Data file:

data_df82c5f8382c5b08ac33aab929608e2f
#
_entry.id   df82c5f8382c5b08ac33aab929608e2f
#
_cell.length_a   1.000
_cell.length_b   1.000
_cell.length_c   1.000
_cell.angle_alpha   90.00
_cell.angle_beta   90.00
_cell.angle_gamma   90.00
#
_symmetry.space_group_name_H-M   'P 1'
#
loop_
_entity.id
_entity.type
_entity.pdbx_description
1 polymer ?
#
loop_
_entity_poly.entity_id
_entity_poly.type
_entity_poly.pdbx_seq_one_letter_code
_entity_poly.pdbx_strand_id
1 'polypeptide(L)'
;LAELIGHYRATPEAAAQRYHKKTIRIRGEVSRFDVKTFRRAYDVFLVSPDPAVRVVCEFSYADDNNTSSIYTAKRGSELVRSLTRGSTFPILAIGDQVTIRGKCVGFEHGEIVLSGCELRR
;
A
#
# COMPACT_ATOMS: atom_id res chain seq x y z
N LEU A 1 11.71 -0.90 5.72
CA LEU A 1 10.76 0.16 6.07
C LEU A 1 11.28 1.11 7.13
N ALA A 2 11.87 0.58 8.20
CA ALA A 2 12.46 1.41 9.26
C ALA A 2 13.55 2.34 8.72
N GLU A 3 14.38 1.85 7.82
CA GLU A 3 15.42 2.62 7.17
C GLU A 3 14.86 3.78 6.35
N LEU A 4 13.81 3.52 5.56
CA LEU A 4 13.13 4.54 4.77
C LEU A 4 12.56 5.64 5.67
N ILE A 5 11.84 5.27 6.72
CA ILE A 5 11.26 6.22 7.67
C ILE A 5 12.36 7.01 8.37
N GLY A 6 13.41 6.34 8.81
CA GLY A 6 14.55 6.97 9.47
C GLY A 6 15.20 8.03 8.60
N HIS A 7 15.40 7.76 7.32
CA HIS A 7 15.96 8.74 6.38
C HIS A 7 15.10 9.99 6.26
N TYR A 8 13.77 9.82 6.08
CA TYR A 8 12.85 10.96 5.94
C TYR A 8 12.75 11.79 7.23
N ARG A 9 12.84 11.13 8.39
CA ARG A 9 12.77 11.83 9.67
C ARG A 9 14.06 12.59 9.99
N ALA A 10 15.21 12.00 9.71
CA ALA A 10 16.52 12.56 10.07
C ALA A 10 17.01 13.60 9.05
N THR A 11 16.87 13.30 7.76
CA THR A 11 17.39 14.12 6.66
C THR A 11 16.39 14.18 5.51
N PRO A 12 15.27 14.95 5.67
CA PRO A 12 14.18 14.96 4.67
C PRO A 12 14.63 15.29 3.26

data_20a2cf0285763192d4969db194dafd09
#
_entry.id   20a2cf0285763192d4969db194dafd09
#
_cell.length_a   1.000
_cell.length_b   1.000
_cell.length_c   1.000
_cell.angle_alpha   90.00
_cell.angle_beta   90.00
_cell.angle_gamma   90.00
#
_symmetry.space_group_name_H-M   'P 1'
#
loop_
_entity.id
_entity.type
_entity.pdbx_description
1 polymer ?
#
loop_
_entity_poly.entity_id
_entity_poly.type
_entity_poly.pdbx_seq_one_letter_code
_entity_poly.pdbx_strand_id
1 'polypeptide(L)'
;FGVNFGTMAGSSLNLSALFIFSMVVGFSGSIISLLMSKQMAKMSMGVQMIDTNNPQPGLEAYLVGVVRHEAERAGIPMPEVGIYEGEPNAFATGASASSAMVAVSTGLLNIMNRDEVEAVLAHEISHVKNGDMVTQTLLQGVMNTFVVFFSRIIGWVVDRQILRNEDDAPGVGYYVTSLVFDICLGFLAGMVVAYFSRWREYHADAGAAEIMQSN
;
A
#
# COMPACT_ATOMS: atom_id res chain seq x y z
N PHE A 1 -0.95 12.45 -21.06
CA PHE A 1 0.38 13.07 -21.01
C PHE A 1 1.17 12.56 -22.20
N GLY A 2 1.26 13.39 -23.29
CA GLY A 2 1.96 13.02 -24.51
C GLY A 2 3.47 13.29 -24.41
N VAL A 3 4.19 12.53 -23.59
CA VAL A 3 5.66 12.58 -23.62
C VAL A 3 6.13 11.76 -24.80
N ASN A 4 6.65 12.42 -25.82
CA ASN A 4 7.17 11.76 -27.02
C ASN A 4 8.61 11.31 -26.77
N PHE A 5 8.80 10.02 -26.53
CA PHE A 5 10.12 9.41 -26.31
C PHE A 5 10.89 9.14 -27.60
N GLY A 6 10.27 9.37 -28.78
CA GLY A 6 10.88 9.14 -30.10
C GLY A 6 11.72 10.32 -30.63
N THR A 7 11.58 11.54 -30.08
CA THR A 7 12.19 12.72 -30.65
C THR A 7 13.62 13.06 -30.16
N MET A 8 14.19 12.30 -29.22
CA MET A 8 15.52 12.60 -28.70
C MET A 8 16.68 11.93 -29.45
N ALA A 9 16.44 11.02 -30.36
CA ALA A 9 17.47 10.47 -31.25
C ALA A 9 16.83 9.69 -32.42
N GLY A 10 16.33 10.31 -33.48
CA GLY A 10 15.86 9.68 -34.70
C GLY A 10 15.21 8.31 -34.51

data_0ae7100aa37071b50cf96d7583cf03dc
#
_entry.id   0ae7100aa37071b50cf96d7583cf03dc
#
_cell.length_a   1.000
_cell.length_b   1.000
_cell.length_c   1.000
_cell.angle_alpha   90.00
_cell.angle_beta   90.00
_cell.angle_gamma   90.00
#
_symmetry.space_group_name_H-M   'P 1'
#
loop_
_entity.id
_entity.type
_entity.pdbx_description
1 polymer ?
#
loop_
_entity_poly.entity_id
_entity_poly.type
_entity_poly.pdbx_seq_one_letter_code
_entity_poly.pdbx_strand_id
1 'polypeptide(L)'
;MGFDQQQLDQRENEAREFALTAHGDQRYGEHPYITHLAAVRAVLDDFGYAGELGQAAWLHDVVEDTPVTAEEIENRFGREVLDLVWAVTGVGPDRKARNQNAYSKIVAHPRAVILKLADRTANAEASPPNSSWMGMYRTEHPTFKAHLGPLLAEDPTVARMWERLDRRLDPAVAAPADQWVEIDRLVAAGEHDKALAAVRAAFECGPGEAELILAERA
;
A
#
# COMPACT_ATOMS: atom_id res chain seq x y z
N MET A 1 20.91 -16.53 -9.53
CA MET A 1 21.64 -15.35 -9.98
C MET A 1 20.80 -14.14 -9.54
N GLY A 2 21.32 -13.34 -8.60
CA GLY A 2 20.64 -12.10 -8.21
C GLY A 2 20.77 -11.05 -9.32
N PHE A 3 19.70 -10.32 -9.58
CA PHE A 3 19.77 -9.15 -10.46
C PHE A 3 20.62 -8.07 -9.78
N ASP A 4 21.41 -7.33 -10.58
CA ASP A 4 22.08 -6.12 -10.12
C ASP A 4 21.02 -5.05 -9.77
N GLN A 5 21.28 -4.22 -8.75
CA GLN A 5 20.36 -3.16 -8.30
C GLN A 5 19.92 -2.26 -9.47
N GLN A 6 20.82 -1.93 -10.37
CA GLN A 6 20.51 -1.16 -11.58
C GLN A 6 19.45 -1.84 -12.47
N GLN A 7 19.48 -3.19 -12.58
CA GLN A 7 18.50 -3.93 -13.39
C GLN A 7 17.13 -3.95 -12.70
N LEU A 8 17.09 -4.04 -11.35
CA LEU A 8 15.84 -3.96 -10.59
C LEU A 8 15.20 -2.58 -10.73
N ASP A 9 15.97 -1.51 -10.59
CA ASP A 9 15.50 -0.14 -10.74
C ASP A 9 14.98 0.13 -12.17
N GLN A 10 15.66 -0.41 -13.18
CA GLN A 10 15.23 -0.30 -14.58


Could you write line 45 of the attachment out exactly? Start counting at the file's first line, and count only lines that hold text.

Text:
C ILE A 5 12.36 7.01 8.37